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Seller Gets 20 Months in Prison for Bribing Amazon Employees

Seller Gets 20 Months in Prison for Bribing Amazon Employees

An Amazon seller-consultant who pleaded guilty to conspiracy and tax charges was sentenced to 20 months in prison in a case involving bribery of Amazon employees. The case made headlines in 2020 when the government filed charges against multiple defendants – see “Amazon Takedown: Bribes, a Suitcase of Cash, Cyber Vandalism.” One co-defendant faces trial in May and two other co-defendants face sentencing in June.

U.S. Attorney Nick Brown said in a DOJ press release on Friday, “Mr. Nuhanovic and his coconspirators bribed Amazon employees to reinstate banned products, or to remove bad reviews. Even after Amazon fired one of the coconspirators, Mr. Nuhanovic didn’t stop, he just recruited and bribed more employees for his and his coconspirators’ benefit.”

The government alleged that the defendant bribed Amazon employees to gain inside information that gave him a competitive advantage for his own business and alleged he also made money by selling some of the insider information to others.

The defendant also used the inside information to help clients get reinstated and to “gin up false allegations about competitors,” including one who was suspended from the Amazon Marketplace because of a false intellectual property complaint filed by the defendant and coconspirators, according to the DOJ press release. “The coconspirators also sought confidential information on customers who posted bad reviews so that they could harass them.”

“In asking the court to impose a two-year sentence, Assistant United States Attorney Miriam Hinman wrote to the court, “Nuhanovic and the co-conspirators’ crimes hurt Amazon and its users by violating basic principles of secure commerce upon which everyone relies. As our economy’s dependence on digital storefronts, platforms, and data continues to grow, almost every business entrusts its employees with valuable information—from key cards to private customer information—and the law must impose consequences on those who seek to wantonly violate that trust for personal profit.””

The government charged six people in the scheme and alleged that bribes were paid to at least ten different Amazon employees and contractors, including one who had been a seller-support associate in Hyderabad, India, before becoming an outside consultant who allegedly recruited and paid bribes to his former colleagues.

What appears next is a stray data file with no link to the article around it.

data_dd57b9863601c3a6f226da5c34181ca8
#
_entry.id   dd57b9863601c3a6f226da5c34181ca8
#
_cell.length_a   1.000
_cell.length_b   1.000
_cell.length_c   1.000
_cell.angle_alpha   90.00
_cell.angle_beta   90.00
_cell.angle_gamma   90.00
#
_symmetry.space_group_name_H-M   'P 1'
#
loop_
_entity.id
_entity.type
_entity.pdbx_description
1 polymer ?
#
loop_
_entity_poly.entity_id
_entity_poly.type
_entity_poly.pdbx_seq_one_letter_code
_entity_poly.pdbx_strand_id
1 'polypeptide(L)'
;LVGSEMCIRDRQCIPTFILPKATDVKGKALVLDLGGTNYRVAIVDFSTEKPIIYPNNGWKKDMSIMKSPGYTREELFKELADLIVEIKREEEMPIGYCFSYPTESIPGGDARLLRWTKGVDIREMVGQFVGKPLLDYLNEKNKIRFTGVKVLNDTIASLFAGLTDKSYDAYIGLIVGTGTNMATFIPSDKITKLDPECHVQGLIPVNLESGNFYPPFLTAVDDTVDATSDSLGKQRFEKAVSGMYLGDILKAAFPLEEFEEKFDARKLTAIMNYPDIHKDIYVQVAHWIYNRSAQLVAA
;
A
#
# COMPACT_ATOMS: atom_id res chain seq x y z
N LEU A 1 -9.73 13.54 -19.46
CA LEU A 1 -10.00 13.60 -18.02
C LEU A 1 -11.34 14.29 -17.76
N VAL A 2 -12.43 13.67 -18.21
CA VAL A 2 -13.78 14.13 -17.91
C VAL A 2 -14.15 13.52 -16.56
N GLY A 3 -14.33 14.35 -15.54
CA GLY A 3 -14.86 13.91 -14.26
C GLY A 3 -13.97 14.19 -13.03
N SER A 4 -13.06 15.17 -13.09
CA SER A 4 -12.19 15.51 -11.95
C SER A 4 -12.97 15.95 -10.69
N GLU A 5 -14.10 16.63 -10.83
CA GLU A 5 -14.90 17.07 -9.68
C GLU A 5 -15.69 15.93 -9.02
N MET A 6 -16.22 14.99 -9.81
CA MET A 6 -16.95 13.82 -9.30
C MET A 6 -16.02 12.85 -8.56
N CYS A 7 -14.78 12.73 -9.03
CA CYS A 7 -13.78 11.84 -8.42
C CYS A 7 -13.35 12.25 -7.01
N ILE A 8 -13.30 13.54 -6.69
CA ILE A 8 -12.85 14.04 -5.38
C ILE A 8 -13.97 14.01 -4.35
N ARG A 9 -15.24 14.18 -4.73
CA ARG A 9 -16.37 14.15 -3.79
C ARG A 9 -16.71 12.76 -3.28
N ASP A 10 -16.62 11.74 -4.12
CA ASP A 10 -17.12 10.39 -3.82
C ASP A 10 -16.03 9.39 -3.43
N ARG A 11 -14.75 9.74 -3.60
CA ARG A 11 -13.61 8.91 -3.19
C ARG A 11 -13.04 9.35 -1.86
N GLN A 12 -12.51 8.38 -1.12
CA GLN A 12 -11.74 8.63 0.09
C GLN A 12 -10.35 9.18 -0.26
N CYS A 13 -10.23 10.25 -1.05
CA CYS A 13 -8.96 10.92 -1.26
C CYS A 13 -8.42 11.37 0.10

The government said another defendant in the case pleaded guilty and was sentenced last year to ten months in prison and a $50,000 fine, and two other defendants pleaded guilty and are scheduled for sentencing on June 9, 2023. A fifth defendant is scheduled for trial on May 15, 2023. Defendants are presumed innocent until proven guilty beyond a reasonable doubt in a court of law.

In previous reporting on the case, an Amazon spokesperson provided EcommerceBytes with the following statement: “We work hard to create a trustworthy shopping experience by protecting customers, selling partners, and Amazon from fraud and abuse, and we have systems in place to detect suspicious behavior. There is no place for fraud at Amazon, and we worked with the Department of Justice to hold these bad actors accountable. We will pursue all measures to protect our store from those who attempt to compromise its integrity.”

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Ina Steiner
Ina Steiner
Ina Steiner is co-founder and Editor of EcommerceBytes and has been reporting on ecommerce since 1999. She's a widely cited authority on marketplace selling and is author of "Turn eBay Data Into Dollars" (McGraw-Hill 2006). Her blog was featured in the book, "Blogging Heroes" (Wiley 2008). She is a member of the Online News Association (Sep 2005 - present) and Investigative Reporters and Editors (Mar 2006 - present). Follow her on Twitter at @ecommercebytes and send news tips to ina@ecommercebytes.com. See disclosure at EcommerceBytes.com/disclosure/.